Another great post by Pastor Peters over on Pastoral Meanderings:
Again, First Things has a good piece on liturgical renewal and the return of one raised in the liturgy to that very liturgy that gave him life. It is a good read and I urge you to take a look. I appreciated his personal take on the journey back to his beginnings and Leroy Huizengais a good writer. I stole a quote from his article:
In recent years, however, while continuing to play in worship bands, I began to become increasingly uncomfortable with the idea of “contemporary worship.” As Rich Mullins, to this day one of my heroes, once said, contemporary Christian music is great entertainment, but it doesn’t belong in worship. (Ironic, indeed, coming from the guy who gave us “Awesome God” and “Sometimes by Step.”)
Rich Mullins is a big name in the contemporary Christian music scene and I had not heard him say that contemporary Christian music is good entertainment but terrible worship. I concur and it gives me pause to think that one who has contributed so much to the standard literature of the CCM experience knows where is belongs and where it does not belong..
Leroy Huizenga suggests that among the reasons for the Lutheran (or other liturgical church’s) foray into contemporary worship and contemporary Christian music:
I suspect it involved a shift in the philosophy of religion (itself a subset of other cultural and intellectual currents) that came about in the 1960s and 1970s. Painting with a broad brush, before that time, religion concerned doctrine. After that shift, religion concerned experience. It’s easiest to see, I think, in evangelicalism, but the pattern holds for mainline Protestant and Catholic churches too. In any event, Christian worship became all too captive to culture and undergirded by a reflexive pragmatism.
His point is well taken. When I was confirmed as a Lutheran youth, it was all about memorizing doctrine and Scripture — namely the Small Catechism (1941 version) and the supporting passages of that Synodical edition of the Catechism. At some point along the way, we became suspicious of indoctrination and decided it was, on the whole, a bad word. So we substituted experience and relationship for training in doctrine and righteousness. We began to think that kids should feel more and think less about God. Perhaps some of that was a needed corrective for a faith prone to intellect and weak on emotion. But we did not stop with balance. We turned the tables and raised up a generation (tail end of the boomers and those afterwards) who learned quickly doctrine=bad religion and relationship/experience=good religion. It was a small step from the catechism classroom to the nave and chancel to bring about the same transformation.
It is still the claim among missionals that liturgy only works for high brow, intellectual, education, and emotional stunted folks and most of those are old so the Church has to move on. To fill the fill we picked up our old Peter, Paul, and Mary style worship music of the 1960s and put it on steroids — complete with the sound systems and screens to make the whole experience complete. It worked only because we had taught them doctrine was bad and left their catechetical training starved for truth and saturated with the fat of relational and experiential Christianity.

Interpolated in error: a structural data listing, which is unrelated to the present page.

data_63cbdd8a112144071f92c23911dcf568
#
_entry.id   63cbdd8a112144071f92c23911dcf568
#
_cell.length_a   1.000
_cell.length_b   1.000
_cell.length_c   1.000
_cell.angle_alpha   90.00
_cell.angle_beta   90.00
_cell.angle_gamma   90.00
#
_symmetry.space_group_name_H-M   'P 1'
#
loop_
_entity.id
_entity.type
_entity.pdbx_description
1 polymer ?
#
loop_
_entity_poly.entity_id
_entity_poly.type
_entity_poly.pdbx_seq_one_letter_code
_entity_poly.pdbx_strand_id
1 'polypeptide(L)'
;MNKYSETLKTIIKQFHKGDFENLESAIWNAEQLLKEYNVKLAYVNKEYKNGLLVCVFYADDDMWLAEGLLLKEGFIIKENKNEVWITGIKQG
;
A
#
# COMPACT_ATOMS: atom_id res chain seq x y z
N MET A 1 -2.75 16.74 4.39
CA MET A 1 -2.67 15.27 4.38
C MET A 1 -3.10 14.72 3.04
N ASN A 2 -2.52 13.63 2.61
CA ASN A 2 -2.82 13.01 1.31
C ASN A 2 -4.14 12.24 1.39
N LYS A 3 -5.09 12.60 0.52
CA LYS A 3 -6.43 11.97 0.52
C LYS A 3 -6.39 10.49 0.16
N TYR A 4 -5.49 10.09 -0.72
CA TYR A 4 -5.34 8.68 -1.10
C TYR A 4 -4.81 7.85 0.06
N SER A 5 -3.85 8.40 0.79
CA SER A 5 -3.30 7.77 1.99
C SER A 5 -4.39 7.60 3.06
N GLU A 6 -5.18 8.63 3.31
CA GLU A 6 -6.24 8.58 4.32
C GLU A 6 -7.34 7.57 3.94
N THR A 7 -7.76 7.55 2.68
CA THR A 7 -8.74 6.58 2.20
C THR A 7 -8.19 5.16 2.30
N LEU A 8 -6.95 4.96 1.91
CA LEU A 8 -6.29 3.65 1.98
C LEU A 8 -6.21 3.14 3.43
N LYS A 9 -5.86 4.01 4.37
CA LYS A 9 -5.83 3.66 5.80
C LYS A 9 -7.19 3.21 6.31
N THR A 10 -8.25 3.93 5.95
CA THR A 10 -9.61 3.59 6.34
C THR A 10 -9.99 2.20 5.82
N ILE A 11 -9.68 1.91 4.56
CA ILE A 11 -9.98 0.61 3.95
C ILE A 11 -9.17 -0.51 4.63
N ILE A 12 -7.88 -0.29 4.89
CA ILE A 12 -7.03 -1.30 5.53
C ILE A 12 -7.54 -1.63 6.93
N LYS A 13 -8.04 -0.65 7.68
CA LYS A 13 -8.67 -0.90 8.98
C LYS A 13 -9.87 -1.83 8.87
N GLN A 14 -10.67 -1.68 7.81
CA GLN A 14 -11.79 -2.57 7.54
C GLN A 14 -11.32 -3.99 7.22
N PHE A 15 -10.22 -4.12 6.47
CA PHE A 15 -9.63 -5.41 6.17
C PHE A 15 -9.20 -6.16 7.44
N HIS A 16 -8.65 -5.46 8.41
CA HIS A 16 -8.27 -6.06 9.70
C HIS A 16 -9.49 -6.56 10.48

The big difference between the missional crowds and the confessional folks is less musical taste or sense of beauty than it is the centrality of doctrine in the catechetical ministry and worship life of the Church. The missional crowds seek what works — they are very pragmatic in that regard. They seek to fill the void of what is lacking in culture and society today. They are seeking a relationship for people for whom being lost is sin but more than that, it is isolation and being disconnected from family and community. The confessionals also care about community (koinonia, they would say) but they view this essentially through the lens of that which the Word and Sacraments create, nurture, and nourish. What works is less important than what is true and what is true is the God works through the means of grace. Period.
So, for example, those missionals and experiential Christians who practice CCM and CCW and who seek relationships with Jesus for the people they reach do not get the problem. After all, they are bringing in people who would never darken the confessional door. Why do the confessionals complain? The confessionals wonder how you can have a relationship with Jesus apart from the Word and Sacraments and see these as much vehicles of truth as creators of koinonia.
The old battle continues under new names and in different venues but the issue boils down to the same conflict between truth/doctrine and relationship/experience. We might well look to history to see how this pendulum swing has gone before and what fruits it has borne — but that would be too simple. So we continue to plod down the same old tired ruts of pitting them against each other, making them compete, and choosing one over the other.
The one thing that gets lost in all of this is that there is no relationship and there is no experience of Jesus apart from the means of grace. Larry Peters did not say it and neither did Luther or the Church before Him. The rock on which Jesus builds His Church is really Himself, the means of grace which impart Christ and His gifts to us, and the faith created by the Spirit that responds with “Amen.” I get the relationship/experience/missional crowd. I just don’t think they get me… at all!